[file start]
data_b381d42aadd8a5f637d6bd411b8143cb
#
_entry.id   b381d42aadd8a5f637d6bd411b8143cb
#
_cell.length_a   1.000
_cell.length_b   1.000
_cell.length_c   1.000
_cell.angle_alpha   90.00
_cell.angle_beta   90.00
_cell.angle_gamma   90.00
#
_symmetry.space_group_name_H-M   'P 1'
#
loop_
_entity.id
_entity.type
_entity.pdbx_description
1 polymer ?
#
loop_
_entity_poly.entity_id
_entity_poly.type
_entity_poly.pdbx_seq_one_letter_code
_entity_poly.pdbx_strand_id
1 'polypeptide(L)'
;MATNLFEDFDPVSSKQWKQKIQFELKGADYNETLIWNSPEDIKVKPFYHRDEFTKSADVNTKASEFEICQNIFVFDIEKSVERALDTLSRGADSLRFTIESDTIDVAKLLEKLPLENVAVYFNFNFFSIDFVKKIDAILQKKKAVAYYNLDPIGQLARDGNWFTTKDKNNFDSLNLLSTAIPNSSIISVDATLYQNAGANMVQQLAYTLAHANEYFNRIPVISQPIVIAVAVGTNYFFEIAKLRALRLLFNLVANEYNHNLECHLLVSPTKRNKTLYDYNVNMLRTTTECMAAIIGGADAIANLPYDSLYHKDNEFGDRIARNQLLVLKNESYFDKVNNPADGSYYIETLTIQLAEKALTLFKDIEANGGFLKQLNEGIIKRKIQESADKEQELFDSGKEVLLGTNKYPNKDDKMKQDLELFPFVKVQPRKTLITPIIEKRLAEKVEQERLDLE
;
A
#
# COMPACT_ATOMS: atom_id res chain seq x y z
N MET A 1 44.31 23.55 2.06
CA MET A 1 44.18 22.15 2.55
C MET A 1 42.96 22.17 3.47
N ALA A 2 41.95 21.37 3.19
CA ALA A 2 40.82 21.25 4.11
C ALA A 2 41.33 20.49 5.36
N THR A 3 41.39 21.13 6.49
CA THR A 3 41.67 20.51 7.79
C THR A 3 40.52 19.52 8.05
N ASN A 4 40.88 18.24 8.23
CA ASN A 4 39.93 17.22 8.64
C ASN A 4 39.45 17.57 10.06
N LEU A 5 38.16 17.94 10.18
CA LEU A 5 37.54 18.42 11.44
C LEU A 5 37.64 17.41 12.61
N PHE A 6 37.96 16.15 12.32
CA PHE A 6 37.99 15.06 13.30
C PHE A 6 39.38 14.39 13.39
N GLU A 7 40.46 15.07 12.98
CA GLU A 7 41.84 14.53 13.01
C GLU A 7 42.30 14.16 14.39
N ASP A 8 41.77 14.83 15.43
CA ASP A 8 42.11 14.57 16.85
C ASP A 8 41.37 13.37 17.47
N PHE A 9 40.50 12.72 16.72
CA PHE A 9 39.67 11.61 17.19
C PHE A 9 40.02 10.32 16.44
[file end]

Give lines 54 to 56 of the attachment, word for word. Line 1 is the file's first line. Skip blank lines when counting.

C ASP A 8 41.37 13.37 17.47
N PHE A 9 40.50 12.72 16.72
CA PHE A 9 39.67 11.61 17.19